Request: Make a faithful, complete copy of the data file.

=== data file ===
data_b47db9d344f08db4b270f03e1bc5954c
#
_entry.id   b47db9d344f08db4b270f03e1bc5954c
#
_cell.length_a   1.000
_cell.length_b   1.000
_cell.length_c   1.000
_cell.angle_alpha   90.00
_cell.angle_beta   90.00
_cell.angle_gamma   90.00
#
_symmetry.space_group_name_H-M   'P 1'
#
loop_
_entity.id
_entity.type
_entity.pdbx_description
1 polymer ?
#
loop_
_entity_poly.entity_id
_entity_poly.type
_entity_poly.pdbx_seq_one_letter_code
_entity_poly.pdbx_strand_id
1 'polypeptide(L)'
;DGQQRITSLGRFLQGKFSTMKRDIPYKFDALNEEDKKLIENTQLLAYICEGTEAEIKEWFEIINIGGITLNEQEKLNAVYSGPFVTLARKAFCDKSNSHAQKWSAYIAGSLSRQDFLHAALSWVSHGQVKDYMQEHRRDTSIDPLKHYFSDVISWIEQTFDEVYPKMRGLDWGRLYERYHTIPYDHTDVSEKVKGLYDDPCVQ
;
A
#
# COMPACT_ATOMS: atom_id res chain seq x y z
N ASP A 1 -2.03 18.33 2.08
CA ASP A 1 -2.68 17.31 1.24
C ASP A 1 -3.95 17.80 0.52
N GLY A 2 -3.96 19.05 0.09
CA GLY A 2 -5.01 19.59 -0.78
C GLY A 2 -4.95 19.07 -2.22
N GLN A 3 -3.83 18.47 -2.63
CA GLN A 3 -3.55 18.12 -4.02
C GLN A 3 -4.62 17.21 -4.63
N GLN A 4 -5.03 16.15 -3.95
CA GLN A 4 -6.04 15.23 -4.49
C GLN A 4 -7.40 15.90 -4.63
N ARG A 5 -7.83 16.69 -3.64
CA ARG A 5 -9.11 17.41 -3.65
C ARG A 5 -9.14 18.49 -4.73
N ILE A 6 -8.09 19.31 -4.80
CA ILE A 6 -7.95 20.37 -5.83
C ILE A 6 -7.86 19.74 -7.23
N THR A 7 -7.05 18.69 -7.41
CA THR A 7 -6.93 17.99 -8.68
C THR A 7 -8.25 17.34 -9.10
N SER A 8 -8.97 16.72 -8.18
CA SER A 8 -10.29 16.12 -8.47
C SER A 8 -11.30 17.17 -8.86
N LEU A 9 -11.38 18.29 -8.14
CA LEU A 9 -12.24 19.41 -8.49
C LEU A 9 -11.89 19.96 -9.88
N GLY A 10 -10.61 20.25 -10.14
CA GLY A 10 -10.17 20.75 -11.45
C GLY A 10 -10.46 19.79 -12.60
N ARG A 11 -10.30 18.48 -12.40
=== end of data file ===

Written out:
data_b47db9d344f08db4b270f03e1bc5954c
#
_entry.id   b47db9d344f08db4b270f03e1bc5954c
#
_cell.length_a   1.000
_cell.length_b   1.000
_cell.length_c   1.000
_cell.angle_alpha   90.00
_cell.angle_beta   90.00
_cell.angle_gamma   90.00
#
_symmetry.space_group_name_H-M   'P 1'
#
loop_
_entity.id
_entity.type
_entity.pdbx_description
1 polymer ?
#
loop_
_entity_poly.entity_id
_entity_poly.type
_entity_poly.pdbx_seq_one_letter_code
_entity_poly.pdbx_strand_id
1 'polypeptide(L)'
;DGQQRITSLGRFLQGKFSTMKRDIPYKFDALNEEDKKLIENTQLLAYICEGTEAEIKEWFEIINIGGITLNEQEKLNAVYSGPFVTLARKAFCDKSNSHAQKWSAYIAGSLSRQDFLHAALSWVSHGQVKDYMQEHRRDTSIDPLKHYFSDVISWIEQTFDEVYPKMRGLDWGRLYERYHTIPYDHTDVSEKVKGLYDDPCVQ
;
A
#
# COMPACT_ATOMS: atom_id res chain seq x y z
N ASP A 1 -2.03 18.33 2.08
CA ASP A 1 -2.68 17.31 1.24
C ASP A 1 -3.95 17.80 0.52
N GLY A 2 -3.96 19.05 0.09
CA GLY A 2 -5.01 19.59 -0.78
C GLY A 2 -4.95 19.07 -2.22
N GLN A 3 -3.83 18.47 -2.63
CA GLN A 3 -3.55 18.12 -4.02
C GLN A 3 -4.62 17.21 -4.63
N GLN A 4 -5.03 16.15 -3.95
CA GLN A 4 -6.04 15.23 -4.49
C GLN A 4 -7.40 15.90 -4.63
N ARG A 5 -7.83 16.69 -3.64
CA ARG A 5 -9.11 17.41 -3.65
C ARG A 5 -9.14 18.49 -4.73
N ILE A 6 -8.09 19.31 -4.80
CA ILE A 6 -7.95 20.37 -5.83
C ILE A 6 -7.86 19.74 -7.23
N THR A 7 -7.05 18.69 -7.41
CA THR A 7 -6.93 17.99 -8.68
C THR A 7 -8.25 17.34 -9.10
N SER A 8 -8.97 16.72 -8.18
CA SER A 8 -10.29 16.12 -8.47
C SER A 8 -11.30 17.17 -8.86
N LEU A 9 -11.38 18.29 -8.14
CA LEU A 9 -12.24 19.41 -8.49
C LEU A 9 -11.89 19.96 -9.88
N GLY A 10 -10.61 20.25 -10.14
CA GLY A 10 -10.17 20.75 -11.45
C GLY A 10 -10.46 19.79 -12.60
N ARG A 11 -10.30 18.48 -12.40